Are you participating in an event that makes even child care challenging?

Many runDisney races require you to be ready to go at 3:00 or 4:00 in the morning. Sure, you could get Kids Nite Out to send you a sitter at three a.m., but do you want to? Will you be worried about them showing up on time? Will you want them around while you’re getting dressed for the race? Will you want them waking up with a stranger in the room? Perhaps this is the trip to leave them at home with your sister so you can fully enjoy the fruits of your training.

In addition to runDisney events, there may be business conferences, Food & Wine events, or other situations that present childcare puzzles.

Disney World is certainly a great place to bring kids, but it’s also a great place to enjoy children. If you’re a parent, have you visited the parks without your children? Do you want to? Would this be a difficult decision for your? Let us know in the comments below.

Erin Foster

Erin Foster is an original member of the Walt Disney World Moms Panel at DisneyWorldMoms.com, a regular contributor to TouringPlans.com, and co-author of The Unofficial Guide to Disney Cruise Line. She's been to WDW, DL, DL Paris, Hong Kong Disneyland, Aulani, DVC Vero Beach, and DVC Hilton Head. She's a Platinum DCL cruiser and veteran of 10 Adventures by Disney trips. Erin lives near New York City, where she can often be found indulging in her other obsession - Broadway theater. Erin can be reached on Twitter @MsErinFoster.

21 thoughts on “Should I Bring My Kids On My Disney World Vacation?

  • January 20, 2016 at 10:42 am
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    Wow. Great article – and you really went there. You make a lot of interesting points, and I also think one thing to consider is being at Disney, but not being there together as a family – for the ENTIRE trip. I believe that with adult children, that’s an easier pill to swallow than with younger children. We once entertained the idea of bringing our 6 and 8 year-olds to Disney and leaving the 2 and 3 year-olds at home, but I couldn’t get past the idea of being at such a family place without my entire young family. Great article – thanks for posting!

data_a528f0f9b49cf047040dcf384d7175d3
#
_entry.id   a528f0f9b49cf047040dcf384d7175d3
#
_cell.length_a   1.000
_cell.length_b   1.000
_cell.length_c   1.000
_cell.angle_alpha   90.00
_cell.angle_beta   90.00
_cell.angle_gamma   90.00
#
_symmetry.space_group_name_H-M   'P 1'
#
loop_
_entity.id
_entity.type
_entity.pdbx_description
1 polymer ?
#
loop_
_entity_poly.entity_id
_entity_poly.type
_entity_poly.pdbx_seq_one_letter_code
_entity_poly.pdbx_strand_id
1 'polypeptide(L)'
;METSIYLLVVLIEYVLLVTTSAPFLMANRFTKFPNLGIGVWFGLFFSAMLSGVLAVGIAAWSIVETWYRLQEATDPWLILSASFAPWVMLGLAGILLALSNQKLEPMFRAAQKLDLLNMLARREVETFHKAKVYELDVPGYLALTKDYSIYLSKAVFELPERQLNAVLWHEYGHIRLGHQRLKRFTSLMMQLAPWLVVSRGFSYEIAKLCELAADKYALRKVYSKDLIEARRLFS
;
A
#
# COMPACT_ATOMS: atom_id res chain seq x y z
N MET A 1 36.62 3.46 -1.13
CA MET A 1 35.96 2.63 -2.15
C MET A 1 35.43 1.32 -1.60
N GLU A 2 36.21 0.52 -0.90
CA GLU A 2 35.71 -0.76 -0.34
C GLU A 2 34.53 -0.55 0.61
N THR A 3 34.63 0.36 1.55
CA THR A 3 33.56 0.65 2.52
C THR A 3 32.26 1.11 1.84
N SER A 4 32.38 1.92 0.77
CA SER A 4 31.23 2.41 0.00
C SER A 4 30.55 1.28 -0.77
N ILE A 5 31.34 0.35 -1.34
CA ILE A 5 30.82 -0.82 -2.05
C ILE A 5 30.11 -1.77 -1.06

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  • January 20, 2016 at 12:52 pm
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    I have a friend with two Autistic who just can’t handle the parks. While they’ve never done a childless trip they have taken a few trips with just their daughter leaving the boys with grandma where they do have a better time than they would at Disney.

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  • January 20, 2016 at 1:21 pm
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    Leaving the children’s other parent at home to care for them solves all these problems.
    Just a thought…..
    😉

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  • January 20, 2016 at 1:21 pm
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    Leaving the children’s other parent at home to care for them solves all these problems.
    Just a thought…..
    ;-)û

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  • January 20, 2016 at 1:22 pm
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    Leaving the children’s other parent at home to care for them solves all these problems.
    Just a thought…..
    ;-

    Reply
  • January 20, 2016 at 3:40 pm
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    An interesting follow-up to this would be “Getting Away From Your Kids at WDW.” I can see a lot of parents who don’t want to go this far, but who do want to find a way to, say, have a romantic kid-free date night at a signature restaurant. Some obvious ideas that spring to mind are going in groups to hand off child wrangling (e.g., two families with kids go together, one group of parents takes all the kids one night, the other on a different night), the Disney day care centers, and aren’t there some special programs that kids can do without parents? I thought I remembered a pirate-themed boat thing for the 6-10 year old set, but I may be imagining things.

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    • January 21, 2016 at 4:38 pm
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      Actually, I would really love to see an article covering some of the logistics of separating from your kids of varying ages. For instance, we went last summer with three kids ages 7,11,15. We were perfectly comfortable letting them get themselves dinner on the Boardwalk while we ate at the Yachtsman, or even allowing them to partake of the quick service in the World Showcase. But when the 15 yo asked if they could do a sit-down by themselves in WS, we panicked. We were sure they would be well-enough behaved, that was not a concern. But we didn’t even know if it would be allowed! Similarly, clearly our 7 yo was too young to take the bus back to resort by himself if he wanted to leave earlier than the rest of the group, and the 15 yo was a definite go. But what about the 11 yo? Does Disney have an age limit for this? Obviously, all parents have to judge the capabilities of their children, but I’m sure we are not the only parents to judge our kids capable of solo activities that we weren’t sure Disney would be happy with.

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  • January 20, 2016 at 3:41 pm
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    The grammatically correct title for this article should be, “Should I TAKE My Kids On My Disney World Vacation?”

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  • January 20, 2016 at 3:49 pm
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    I highly recommend leaving teenagers at home (or send them on a different vacation with a friend) if they are in that angsty “I can’t stand you people” phase. We did this when my daughter was 14 and now at 19 she’s SOOOOOOO excited to join the family on our upcoming Disney trip.

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  • January 20, 2016 at 3:58 pm